On Job: God-Talk and the Suffering of the Innocent

On Job: God-Talk and the Suffering of the Innocent

On Job: God-Talk and the Suffering of the Innocent

On Job: God-Talk and the Suffering of the Innocent


Theology is talk about God. According to the Bible, however, God is a mystery, and at the beginning of his Summa TheologiaeThomas Aquinas states as a basic principle governing all theological reflection that "we cannot know what God is but only what God is not:" Must we not think, then, that theology sets itself an impossible task?

No, the task is not impossible. But it is important to keep in mind from the very outset that theological thought about God is thought about a mystery. I mention this here because it influences an attitude to be adopted in the effort to talk about God. I mean an attitude of respect that is incompatible with the kind of God-talk that is sure, at times arrogantly sure, that it knows everything there is to know about God. José María Arguedas poses the question: "Is not what we know far less than the great hope we feel?" This question will bring an unhesitating, humble yes from those who believe in the God of Jesus Christ.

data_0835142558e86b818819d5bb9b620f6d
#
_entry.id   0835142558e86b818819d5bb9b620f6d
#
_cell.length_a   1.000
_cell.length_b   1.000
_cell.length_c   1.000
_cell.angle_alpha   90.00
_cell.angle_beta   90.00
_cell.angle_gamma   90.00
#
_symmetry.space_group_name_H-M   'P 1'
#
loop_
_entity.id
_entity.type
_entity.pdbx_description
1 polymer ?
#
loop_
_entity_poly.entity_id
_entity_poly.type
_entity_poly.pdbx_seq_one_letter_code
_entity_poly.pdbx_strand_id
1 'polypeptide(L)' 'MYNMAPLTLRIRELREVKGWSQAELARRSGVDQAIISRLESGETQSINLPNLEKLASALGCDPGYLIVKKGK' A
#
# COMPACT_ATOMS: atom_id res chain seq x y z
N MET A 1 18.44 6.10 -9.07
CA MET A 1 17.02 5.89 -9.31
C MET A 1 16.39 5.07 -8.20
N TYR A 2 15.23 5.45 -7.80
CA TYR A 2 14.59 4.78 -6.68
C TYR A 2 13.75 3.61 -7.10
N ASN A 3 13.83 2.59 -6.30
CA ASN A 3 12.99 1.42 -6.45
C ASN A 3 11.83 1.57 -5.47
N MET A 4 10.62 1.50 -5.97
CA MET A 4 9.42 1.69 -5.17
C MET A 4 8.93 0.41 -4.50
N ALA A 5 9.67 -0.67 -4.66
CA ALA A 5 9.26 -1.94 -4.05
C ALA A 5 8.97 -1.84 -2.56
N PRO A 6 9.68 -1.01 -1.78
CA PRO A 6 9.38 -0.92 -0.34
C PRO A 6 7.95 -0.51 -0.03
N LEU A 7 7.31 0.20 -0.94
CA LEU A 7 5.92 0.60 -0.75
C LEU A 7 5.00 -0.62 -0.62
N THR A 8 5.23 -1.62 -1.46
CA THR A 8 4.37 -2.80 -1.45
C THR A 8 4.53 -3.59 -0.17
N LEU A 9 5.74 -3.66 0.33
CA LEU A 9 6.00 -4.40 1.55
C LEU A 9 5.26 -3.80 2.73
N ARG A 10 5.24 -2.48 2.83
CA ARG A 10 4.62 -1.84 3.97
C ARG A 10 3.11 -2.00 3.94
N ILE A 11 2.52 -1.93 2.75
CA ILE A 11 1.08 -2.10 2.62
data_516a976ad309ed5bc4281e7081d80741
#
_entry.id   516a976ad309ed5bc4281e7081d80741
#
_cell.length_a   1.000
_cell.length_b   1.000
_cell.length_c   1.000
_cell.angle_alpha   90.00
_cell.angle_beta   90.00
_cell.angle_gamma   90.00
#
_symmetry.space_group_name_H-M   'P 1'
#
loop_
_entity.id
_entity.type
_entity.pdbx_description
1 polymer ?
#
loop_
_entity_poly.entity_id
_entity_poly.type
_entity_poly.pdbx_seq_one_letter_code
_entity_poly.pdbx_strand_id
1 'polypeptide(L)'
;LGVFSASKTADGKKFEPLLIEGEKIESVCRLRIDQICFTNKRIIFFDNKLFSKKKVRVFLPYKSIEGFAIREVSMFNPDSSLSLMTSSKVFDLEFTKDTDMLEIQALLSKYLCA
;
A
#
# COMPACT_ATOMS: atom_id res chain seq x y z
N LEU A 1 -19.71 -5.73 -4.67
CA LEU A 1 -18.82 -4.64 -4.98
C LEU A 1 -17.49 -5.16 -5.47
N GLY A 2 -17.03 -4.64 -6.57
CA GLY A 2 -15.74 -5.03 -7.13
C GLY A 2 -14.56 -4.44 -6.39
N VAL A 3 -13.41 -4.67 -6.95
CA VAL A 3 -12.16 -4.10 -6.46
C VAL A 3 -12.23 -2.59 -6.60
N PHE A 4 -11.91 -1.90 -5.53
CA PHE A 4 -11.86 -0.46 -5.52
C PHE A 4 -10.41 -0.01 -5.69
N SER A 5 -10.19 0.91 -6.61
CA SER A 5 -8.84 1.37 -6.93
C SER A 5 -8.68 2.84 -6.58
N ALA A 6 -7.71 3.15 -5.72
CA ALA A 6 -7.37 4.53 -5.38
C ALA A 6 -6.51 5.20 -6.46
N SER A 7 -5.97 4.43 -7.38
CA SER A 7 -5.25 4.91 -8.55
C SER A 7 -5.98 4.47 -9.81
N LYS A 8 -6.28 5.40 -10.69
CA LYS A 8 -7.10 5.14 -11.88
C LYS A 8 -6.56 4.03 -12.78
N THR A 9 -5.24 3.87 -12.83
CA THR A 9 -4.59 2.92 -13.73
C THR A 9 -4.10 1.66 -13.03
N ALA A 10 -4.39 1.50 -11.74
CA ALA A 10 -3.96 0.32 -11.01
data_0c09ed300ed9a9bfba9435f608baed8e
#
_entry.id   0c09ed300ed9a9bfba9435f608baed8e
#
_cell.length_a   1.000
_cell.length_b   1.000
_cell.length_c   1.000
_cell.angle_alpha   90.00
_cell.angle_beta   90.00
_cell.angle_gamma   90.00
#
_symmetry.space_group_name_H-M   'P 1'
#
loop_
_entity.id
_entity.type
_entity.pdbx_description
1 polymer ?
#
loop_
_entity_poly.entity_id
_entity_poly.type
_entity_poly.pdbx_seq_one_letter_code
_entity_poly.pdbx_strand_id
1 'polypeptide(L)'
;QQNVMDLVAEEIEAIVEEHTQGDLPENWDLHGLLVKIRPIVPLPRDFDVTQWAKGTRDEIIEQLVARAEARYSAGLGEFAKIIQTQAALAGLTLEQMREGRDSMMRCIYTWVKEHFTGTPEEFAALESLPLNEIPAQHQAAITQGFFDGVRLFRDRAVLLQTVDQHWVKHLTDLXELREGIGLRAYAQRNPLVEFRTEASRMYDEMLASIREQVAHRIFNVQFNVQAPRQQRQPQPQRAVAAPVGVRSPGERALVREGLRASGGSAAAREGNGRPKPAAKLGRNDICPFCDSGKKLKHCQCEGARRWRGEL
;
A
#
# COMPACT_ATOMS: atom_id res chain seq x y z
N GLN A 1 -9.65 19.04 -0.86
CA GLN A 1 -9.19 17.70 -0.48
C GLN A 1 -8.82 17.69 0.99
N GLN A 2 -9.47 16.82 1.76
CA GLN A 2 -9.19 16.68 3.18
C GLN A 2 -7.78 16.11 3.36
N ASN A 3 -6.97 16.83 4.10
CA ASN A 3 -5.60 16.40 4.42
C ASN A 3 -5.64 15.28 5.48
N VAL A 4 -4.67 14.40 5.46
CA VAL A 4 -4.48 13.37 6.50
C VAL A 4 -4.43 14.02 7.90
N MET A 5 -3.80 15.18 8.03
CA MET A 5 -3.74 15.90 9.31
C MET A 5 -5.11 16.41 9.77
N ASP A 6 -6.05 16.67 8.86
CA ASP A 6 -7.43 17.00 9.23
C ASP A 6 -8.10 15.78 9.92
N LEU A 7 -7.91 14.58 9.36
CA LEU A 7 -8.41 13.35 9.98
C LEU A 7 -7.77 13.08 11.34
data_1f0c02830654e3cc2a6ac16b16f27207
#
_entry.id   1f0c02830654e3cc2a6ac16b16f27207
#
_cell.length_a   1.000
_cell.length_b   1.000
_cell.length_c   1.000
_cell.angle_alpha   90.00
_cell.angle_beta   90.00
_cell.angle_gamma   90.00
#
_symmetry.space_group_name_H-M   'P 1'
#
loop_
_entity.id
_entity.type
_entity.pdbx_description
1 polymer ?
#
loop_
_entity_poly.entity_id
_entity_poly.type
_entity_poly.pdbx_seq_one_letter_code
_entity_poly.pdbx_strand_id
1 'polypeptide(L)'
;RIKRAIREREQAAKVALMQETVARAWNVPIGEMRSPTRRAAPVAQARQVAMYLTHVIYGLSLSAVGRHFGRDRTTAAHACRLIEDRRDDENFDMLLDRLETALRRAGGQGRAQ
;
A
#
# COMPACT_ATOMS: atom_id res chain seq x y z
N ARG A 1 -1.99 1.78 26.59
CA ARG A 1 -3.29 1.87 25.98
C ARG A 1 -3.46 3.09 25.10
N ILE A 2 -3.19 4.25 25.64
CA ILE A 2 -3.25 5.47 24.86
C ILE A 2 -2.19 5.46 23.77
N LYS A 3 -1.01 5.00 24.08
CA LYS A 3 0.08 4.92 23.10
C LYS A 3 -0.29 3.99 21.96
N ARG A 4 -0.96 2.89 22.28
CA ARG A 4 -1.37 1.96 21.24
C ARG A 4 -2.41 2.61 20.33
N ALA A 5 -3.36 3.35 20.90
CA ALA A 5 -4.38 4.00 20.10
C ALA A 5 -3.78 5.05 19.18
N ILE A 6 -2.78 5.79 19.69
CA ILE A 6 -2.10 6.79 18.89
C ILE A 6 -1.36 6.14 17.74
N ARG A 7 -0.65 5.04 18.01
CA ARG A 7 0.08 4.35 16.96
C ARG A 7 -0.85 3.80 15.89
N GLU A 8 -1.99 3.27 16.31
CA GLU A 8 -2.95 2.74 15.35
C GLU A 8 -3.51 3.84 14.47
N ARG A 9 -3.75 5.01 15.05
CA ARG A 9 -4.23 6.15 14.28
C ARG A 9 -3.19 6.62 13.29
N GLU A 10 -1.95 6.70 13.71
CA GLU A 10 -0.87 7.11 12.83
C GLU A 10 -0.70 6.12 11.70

Let me make it clear, however, that when we talk of "mystery" with the Bible in mind, we do not mean something that is hidden and must remain hidden. The "mystery" in this case must rather be expressed, not concealed; communicated, not kept to itself. E. Jüngel puts it well: in the Christian perspective, "the fact of having to be revealed belongs to the essence of mystery" According to Paul, revelation in this case is "the revelation of the mystery which was kept secret for long ages but is now disclosed and through the prophetic writings is made known to all nations, according to the command of the eternal God, to bring about the obedience of faith" (Rom. 16:25-26). The revelation of the mystery of God leads to its proclamation to every human being: this is the special characteristic of the biblical message regarding mystery. Reflection on the mystery of God must therefore begin with God's resolve of self- communication to "all nations" (Matt. 28:19). The setting and requirements of the proclamation are fundamental presuppositions of any theologizing.


The point I have just made leads me to discuss two connections as I begin these pages on talk about God.

1. The first is the relationship between revelation and gratuitousness. Christ reveals that the Father who sent him on a universal mission is a God of love. This revelation assigns a privileged place to the simple and the despised, as Jesus made clear: "I thank thee, Father, Lord of heaven and earth, that thou . . .

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